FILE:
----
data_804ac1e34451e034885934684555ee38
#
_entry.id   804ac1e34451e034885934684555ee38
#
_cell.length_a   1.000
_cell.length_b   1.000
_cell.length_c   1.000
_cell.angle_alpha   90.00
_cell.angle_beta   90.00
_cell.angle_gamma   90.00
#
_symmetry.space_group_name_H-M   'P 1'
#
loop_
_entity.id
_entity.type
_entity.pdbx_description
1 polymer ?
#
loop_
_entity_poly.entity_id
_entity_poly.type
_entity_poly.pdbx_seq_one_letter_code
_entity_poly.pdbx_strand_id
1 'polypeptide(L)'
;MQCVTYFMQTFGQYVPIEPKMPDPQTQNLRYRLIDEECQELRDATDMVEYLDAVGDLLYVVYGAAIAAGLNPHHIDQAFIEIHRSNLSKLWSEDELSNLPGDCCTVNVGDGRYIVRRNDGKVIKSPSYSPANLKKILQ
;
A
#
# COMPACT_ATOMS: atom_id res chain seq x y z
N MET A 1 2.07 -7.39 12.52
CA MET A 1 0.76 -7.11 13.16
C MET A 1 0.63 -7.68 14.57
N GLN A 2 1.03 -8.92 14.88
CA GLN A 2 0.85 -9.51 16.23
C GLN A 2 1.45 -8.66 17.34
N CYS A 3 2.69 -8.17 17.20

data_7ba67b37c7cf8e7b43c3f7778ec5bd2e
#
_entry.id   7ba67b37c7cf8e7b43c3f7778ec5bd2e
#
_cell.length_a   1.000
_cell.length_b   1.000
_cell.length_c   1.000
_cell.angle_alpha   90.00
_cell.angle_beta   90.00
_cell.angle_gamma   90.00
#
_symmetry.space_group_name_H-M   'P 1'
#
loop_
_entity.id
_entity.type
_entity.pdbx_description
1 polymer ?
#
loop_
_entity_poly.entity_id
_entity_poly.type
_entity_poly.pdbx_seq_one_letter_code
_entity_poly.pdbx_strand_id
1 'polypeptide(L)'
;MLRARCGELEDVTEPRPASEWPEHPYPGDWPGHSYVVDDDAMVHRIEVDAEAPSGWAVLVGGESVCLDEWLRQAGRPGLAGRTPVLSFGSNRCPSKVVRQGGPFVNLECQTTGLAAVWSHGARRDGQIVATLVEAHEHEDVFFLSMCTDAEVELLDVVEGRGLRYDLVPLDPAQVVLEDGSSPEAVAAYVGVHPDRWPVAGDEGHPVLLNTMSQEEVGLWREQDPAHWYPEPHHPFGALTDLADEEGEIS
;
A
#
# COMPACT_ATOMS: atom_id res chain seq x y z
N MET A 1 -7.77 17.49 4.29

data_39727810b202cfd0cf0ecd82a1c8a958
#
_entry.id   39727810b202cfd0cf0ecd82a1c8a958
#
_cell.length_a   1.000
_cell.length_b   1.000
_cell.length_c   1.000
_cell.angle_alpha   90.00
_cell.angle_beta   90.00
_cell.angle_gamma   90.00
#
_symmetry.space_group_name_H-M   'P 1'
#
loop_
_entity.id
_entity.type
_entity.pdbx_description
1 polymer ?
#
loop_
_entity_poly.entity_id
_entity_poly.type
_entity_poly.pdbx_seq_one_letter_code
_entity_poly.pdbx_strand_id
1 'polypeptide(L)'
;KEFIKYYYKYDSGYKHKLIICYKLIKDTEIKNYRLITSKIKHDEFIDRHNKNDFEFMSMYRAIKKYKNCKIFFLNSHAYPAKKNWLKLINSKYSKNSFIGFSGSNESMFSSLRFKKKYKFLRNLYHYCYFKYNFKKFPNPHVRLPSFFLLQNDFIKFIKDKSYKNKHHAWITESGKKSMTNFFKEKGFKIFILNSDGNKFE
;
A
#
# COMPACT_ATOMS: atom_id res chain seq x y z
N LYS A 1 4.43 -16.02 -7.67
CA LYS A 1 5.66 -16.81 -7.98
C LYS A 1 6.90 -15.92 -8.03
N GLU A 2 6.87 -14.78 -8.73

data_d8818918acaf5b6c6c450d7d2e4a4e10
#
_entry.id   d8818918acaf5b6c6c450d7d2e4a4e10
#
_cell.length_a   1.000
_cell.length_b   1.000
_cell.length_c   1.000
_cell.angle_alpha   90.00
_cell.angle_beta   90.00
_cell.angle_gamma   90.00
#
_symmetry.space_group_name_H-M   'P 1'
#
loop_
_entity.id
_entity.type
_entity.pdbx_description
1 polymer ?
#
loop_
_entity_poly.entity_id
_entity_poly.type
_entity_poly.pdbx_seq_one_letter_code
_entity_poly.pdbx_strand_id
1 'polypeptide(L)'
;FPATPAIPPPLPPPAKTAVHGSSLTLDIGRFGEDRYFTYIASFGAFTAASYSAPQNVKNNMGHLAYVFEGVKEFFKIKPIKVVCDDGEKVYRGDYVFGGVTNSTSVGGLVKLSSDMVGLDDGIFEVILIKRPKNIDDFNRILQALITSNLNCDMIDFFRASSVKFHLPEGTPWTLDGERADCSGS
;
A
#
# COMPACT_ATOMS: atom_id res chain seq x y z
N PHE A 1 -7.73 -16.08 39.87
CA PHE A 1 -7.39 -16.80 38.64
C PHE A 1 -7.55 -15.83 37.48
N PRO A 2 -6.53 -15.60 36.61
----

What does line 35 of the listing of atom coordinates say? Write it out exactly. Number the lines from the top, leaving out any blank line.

CA GLN A 2 0.85 -9.51 16.23